What are the stages we go through? We start off in a new country as if we’re on a honeymoon. Curiosity and excitement as a tourist is abundant because our basic identity is safely rooted back home. After a while, we begin to become a bit disorientated. Nothing is normal any longer. Possibly, we will blame ourselves or experience a sense of personal failure when life just doesn’t seem to fit right. That’s when irritation and hostility can set in because the new culture seems less adequate (than old familiar ways). As we finally begin to adapt and integrate, we accept new behavioral codes and can function properly. Finally we can see both the bad and the good sides of our cultures and we become bicultural or even multicultural, feeling fluently comfortable in the old and new cultures we have come to know. The workshop Cultural Intervention took the Building Passion women on a journey back through time to re-live the experiences they had while adjusting to the new cultures. The newly learned way of working has helped these women to become valuable sources of knowledge and skills, simply because they understand more about adapting while working in new territories and using foreign languages. For some, they are still on their honeymoon, while others have felt like world citizens since birth.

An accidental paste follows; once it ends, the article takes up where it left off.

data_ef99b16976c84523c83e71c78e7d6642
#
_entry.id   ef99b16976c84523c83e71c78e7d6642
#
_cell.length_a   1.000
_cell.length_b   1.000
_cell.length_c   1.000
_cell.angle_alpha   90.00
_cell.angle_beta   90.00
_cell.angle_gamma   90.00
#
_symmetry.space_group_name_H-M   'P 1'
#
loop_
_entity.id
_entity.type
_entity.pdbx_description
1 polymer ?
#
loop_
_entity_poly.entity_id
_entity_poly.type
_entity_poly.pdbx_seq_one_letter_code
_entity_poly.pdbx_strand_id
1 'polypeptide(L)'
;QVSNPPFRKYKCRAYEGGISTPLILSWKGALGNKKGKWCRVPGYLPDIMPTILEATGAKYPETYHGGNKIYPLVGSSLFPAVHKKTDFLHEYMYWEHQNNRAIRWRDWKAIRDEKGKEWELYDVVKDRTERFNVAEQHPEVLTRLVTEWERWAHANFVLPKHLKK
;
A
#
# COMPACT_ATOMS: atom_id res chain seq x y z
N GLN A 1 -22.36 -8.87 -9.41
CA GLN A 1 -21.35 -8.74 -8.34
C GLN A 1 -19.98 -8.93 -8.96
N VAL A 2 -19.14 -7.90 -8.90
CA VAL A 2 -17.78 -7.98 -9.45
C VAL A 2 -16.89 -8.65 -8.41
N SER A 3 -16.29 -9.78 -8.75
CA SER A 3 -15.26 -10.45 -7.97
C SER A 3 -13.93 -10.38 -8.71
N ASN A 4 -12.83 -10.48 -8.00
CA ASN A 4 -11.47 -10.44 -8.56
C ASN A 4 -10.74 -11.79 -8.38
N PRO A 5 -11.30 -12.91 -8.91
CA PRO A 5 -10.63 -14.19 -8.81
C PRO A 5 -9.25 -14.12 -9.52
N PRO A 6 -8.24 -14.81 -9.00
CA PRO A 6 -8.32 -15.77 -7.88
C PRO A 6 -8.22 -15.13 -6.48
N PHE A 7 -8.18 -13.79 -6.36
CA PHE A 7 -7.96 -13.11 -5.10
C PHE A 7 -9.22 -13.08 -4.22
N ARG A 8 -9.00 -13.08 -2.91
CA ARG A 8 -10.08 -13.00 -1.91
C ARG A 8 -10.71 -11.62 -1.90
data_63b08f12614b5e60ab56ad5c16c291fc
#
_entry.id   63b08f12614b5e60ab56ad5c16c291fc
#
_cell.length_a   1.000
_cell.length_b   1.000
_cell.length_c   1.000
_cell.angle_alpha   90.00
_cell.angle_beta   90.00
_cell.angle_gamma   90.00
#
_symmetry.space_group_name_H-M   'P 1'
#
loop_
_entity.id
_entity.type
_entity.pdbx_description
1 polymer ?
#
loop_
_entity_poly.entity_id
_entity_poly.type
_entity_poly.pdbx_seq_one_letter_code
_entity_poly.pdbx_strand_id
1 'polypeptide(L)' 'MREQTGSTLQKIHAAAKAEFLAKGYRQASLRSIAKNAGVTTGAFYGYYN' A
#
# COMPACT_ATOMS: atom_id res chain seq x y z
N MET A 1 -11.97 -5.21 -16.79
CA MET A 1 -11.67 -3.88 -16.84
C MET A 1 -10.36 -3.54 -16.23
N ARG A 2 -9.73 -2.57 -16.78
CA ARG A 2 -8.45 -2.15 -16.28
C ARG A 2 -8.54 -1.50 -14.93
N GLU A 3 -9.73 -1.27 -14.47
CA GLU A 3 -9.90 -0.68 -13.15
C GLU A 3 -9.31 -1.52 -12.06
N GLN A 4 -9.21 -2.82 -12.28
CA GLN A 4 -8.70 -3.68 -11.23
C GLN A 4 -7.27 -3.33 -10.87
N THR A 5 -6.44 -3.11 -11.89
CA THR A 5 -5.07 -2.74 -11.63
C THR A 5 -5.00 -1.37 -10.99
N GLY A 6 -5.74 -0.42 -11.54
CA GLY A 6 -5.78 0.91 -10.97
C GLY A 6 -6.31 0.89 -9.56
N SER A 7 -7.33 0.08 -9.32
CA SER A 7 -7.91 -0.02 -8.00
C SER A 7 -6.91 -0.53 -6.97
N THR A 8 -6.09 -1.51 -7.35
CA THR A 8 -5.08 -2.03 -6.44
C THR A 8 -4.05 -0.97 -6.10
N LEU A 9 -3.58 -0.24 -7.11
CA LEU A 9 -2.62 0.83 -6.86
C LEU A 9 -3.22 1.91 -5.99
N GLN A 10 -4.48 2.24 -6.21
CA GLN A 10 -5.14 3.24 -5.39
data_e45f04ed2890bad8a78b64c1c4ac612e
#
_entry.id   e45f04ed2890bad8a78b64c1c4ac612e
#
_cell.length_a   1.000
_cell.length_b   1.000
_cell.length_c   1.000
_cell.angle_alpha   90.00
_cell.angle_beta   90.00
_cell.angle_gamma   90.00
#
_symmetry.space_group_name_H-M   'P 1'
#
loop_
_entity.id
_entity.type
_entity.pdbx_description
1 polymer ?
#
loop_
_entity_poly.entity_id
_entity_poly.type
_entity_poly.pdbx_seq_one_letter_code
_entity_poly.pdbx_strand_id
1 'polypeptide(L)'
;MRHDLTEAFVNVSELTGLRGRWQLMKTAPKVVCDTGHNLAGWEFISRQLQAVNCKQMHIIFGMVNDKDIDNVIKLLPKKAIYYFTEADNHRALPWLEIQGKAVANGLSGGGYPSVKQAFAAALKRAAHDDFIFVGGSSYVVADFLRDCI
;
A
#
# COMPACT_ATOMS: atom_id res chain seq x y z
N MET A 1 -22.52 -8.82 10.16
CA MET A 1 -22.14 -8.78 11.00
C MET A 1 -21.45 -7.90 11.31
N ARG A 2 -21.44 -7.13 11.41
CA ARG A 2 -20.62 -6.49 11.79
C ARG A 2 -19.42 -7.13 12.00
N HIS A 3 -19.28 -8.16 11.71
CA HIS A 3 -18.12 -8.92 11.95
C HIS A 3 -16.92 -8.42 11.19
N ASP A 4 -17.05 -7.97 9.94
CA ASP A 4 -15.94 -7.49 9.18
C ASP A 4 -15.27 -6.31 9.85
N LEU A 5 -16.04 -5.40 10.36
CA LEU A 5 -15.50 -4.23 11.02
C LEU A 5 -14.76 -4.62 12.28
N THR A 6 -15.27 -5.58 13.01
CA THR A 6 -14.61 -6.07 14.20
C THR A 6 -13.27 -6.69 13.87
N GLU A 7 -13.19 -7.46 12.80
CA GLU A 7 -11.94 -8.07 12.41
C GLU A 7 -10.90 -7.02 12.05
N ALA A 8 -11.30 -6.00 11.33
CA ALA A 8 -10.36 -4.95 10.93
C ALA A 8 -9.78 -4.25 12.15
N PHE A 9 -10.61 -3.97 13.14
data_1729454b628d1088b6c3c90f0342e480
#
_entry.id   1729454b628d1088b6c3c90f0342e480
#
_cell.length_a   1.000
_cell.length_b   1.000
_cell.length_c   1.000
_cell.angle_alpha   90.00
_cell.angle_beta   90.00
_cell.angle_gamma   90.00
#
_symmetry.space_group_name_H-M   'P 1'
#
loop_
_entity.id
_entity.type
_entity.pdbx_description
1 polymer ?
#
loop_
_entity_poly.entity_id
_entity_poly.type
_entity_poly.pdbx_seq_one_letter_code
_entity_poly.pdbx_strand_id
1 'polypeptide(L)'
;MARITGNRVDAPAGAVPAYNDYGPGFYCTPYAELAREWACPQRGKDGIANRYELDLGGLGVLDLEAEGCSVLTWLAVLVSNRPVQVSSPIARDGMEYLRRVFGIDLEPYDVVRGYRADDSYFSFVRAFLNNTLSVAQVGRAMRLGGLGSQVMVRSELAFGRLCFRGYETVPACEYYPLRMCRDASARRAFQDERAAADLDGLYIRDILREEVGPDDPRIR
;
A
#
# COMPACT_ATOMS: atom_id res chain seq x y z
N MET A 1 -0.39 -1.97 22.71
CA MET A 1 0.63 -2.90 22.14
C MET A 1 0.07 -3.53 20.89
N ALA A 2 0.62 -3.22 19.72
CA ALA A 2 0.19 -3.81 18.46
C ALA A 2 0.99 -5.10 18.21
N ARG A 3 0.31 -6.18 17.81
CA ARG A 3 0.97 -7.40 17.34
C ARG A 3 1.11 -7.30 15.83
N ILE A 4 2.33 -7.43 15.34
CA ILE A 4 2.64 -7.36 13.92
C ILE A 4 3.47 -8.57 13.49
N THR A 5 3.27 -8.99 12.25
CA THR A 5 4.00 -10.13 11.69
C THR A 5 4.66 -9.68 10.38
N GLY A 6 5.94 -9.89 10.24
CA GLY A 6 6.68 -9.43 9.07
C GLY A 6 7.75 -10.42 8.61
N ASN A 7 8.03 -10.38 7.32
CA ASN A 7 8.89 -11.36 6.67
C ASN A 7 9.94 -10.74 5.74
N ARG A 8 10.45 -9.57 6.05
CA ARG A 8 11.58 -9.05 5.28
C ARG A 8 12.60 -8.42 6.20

The desired image of the building sector – in ten years’ time by Dorothee Pape The key question within the scope of this theme was: 'How can your company distinguish itself from the rest and secure a better position in the market?' This question is all the more relevant considering companies often resemble one another and given the compelling need to stand out from the pack in today’s economy. Only those organizations with character are the future. Personality is the only stable factor at a time when we are surrounded by change. A clearly defined identity is essential to a company’s survival. The image reflects this identity, how people perceive you. Workshop results The workshop also focused on the existing identity versus the desired image: Conclusions and recommendations How do you move from the present situation to the desired image?  Society and community More than ever before, building is becoming a social affair. Hierarchy alone will not allow you to achieve your goal; instead, you need passion and steadfast direction as found within a communal context. This calls for flat project organizations where content alone is key. Redefine your position You now have a communal role. You claim your position, but not the process. You are present at different times at different places. When and how is up to you. Projects then become more organic. You don’t toss anything over the fence. You are an ally. New positioning Look at the previous points. Do you still need to present yourself as an architect, contractor or developer to the outside world? Do away with outdated stigmas and stereotypes. You have a new role, a new position. You could mean something to others, more than they may realize. Communicate this as well!